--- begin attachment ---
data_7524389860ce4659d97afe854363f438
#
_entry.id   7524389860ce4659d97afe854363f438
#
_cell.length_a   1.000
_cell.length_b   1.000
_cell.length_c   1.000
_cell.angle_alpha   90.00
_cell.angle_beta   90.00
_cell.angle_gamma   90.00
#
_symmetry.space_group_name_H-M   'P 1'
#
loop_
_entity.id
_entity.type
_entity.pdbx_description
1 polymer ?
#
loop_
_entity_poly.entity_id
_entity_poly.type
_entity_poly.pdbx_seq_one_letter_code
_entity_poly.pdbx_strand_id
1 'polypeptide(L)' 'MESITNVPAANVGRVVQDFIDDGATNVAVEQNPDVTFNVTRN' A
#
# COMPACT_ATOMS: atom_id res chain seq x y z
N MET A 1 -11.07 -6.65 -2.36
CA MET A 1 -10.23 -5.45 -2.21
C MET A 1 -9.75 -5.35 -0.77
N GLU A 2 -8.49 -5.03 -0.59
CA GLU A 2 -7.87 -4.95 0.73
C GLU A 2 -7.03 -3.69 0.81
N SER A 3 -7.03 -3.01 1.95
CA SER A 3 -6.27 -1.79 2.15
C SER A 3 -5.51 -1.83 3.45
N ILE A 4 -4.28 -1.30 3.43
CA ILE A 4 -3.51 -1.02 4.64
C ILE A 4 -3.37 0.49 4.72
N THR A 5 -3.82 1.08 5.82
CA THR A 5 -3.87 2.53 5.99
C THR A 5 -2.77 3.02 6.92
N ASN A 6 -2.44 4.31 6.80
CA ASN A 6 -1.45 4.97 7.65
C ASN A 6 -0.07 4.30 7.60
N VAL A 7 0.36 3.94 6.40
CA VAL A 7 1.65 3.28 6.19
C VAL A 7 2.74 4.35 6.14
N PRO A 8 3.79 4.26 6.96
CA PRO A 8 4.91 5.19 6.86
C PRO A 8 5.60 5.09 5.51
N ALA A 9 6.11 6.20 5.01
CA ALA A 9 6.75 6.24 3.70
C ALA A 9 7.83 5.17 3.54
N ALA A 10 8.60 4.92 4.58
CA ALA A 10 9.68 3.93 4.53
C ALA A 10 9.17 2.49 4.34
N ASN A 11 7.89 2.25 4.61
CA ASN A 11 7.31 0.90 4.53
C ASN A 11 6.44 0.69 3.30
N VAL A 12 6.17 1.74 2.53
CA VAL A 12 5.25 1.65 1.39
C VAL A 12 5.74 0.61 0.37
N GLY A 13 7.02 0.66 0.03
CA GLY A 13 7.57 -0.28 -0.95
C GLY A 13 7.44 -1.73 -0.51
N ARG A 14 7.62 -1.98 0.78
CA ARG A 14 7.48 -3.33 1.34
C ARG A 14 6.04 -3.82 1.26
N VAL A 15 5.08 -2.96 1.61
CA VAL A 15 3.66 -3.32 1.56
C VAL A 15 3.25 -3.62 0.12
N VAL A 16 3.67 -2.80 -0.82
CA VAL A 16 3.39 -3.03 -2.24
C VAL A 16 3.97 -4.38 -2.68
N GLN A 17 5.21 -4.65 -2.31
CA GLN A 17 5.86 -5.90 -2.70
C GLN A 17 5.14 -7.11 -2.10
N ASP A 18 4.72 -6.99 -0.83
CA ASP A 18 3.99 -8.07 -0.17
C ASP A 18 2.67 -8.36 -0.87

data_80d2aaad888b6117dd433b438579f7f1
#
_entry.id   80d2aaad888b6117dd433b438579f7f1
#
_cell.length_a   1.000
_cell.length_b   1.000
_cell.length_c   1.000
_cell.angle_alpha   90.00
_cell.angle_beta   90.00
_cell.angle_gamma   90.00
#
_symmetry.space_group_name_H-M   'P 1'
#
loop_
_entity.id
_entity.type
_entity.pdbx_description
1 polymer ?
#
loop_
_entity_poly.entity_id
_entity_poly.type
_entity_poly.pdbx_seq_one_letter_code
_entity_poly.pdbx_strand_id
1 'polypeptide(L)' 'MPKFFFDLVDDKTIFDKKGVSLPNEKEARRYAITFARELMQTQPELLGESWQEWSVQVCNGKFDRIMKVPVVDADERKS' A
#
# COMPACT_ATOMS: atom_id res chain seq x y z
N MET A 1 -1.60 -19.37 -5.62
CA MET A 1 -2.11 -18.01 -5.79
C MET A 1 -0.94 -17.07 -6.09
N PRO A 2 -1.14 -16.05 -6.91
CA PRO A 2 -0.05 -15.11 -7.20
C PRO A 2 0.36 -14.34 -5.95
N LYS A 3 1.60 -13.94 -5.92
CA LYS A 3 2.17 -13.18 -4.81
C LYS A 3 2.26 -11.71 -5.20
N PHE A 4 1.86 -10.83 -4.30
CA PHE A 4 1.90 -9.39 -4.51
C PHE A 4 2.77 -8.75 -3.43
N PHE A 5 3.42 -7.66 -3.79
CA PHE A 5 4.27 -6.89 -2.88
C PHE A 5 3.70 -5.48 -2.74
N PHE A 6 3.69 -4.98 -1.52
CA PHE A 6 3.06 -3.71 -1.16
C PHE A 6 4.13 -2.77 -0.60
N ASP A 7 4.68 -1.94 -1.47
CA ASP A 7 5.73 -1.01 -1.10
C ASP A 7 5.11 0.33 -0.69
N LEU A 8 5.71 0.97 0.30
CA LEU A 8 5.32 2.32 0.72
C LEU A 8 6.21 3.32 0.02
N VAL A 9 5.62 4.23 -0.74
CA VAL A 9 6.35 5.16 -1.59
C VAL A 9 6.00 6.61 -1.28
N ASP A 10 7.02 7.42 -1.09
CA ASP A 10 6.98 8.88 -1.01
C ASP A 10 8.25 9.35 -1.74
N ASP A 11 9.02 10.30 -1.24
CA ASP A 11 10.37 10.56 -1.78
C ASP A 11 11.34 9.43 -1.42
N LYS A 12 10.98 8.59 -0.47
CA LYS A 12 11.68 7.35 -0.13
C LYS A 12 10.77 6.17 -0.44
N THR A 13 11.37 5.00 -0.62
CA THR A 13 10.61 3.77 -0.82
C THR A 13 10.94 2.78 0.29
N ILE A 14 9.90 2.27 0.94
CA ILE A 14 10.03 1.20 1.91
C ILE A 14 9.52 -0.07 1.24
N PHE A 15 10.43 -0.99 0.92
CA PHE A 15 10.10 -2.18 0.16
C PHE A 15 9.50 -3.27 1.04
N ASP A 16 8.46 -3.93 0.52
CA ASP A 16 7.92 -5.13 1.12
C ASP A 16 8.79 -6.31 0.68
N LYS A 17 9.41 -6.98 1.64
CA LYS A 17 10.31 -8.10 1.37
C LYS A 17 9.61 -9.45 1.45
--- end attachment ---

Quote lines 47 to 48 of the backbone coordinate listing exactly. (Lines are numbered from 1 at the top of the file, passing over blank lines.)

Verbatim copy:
CA VAL A 7 1.65 3.28 6.19
C VAL A 7 2.74 4.35 6.14